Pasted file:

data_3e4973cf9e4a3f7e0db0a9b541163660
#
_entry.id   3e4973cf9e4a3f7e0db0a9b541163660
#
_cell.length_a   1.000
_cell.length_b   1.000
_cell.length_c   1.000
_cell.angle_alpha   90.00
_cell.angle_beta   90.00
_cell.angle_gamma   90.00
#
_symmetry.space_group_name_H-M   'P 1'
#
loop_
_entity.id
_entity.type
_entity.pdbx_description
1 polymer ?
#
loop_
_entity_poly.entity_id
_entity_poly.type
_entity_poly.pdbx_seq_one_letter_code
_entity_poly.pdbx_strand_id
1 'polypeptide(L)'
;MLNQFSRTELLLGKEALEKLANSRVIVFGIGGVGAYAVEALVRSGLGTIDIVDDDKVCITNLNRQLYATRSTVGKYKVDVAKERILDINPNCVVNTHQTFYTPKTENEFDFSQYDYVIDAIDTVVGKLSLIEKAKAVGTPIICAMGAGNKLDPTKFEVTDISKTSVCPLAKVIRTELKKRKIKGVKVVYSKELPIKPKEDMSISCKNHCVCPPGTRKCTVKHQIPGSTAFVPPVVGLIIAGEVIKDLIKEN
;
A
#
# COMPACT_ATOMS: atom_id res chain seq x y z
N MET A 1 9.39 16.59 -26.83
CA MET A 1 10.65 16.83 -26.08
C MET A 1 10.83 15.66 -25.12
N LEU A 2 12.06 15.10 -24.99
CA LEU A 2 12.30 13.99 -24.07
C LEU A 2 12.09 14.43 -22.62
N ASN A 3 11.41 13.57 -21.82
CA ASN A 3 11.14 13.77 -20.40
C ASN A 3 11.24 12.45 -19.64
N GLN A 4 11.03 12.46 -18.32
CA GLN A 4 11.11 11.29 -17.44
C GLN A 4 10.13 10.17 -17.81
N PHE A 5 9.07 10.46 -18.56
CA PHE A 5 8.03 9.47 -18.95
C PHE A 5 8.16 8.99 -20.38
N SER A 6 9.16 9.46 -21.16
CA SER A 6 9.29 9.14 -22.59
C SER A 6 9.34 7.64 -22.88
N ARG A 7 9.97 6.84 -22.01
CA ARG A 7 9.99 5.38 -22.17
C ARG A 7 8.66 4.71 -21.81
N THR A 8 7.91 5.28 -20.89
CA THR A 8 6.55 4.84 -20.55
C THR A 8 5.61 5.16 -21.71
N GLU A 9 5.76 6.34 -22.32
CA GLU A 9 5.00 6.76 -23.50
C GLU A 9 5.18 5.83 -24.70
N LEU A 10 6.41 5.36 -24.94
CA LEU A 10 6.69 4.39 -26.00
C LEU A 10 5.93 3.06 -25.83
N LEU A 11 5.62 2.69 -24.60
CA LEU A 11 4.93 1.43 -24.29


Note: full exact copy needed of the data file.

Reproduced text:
data_3e4973cf9e4a3f7e0db0a9b541163660
#
_entry.id   3e4973cf9e4a3f7e0db0a9b541163660
#
_cell.length_a   1.000
_cell.length_b   1.000
_cell.length_c   1.000
_cell.angle_alpha   90.00
_cell.angle_beta   90.00
_cell.angle_gamma   90.00
#
_symmetry.space_group_name_H-M   'P 1'
#
loop_
_entity.id
_entity.type
_entity.pdbx_description
1 polymer ?
#
loop_
_entity_poly.entity_id
_entity_poly.type
_entity_poly.pdbx_seq_one_letter_code
_entity_poly.pdbx_strand_id
1 'polypeptide(L)'
;MLNQFSRTELLLGKEALEKLANSRVIVFGIGGVGAYAVEALVRSGLGTIDIVDDDKVCITNLNRQLYATRSTVGKYKVDVAKERILDINPNCVVNTHQTFYTPKTENEFDFSQYDYVIDAIDTVVGKLSLIEKAKAVGTPIICAMGAGNKLDPTKFEVTDISKTSVCPLAKVIRTELKKRKIKGVKVVYSKELPIKPKEDMSISCKNHCVCPPGTRKCTVKHQIPGSTAFVPPVVGLIIAGEVIKDLIKEN
;
A
#
# COMPACT_ATOMS: atom_id res chain seq x y z
N MET A 1 9.39 16.59 -26.83
CA MET A 1 10.65 16.83 -26.08
C MET A 1 10.83 15.66 -25.12
N LEU A 2 12.06 15.10 -24.99
CA LEU A 2 12.30 13.99 -24.07
C LEU A 2 12.09 14.43 -22.62
N ASN A 3 11.41 13.57 -21.82
CA ASN A 3 11.14 13.77 -20.40
C ASN A 3 11.24 12.45 -19.64
N GLN A 4 11.03 12.46 -18.32
CA GLN A 4 11.11 11.29 -17.44
C GLN A 4 10.13 10.17 -17.81
N PHE A 5 9.07 10.46 -18.56
CA PHE A 5 8.03 9.47 -18.95
C PHE A 5 8.16 8.99 -20.38
N SER A 6 9.16 9.46 -21.16
CA SER A 6 9.29 9.14 -22.59
C SER A 6 9.34 7.64 -22.88
N ARG A 7 9.97 6.84 -22.01
CA ARG A 7 9.99 5.38 -22.17
C ARG A 7 8.66 4.71 -21.81
N THR A 8 7.91 5.28 -20.89
CA THR A 8 6.55 4.84 -20.55
C THR A 8 5.61 5.16 -21.71
N GLU A 9 5.76 6.34 -22.32
CA GLU A 9 5.00 6.76 -23.50
C GLU A 9 5.18 5.83 -24.70
N LEU A 10 6.41 5.36 -24.94
CA LEU A 10 6.69 4.39 -26.00
C LEU A 10 5.93 3.06 -25.83
N LEU A 11 5.62 2.69 -24.60
CA LEU A 11 4.93 1.43 -24.29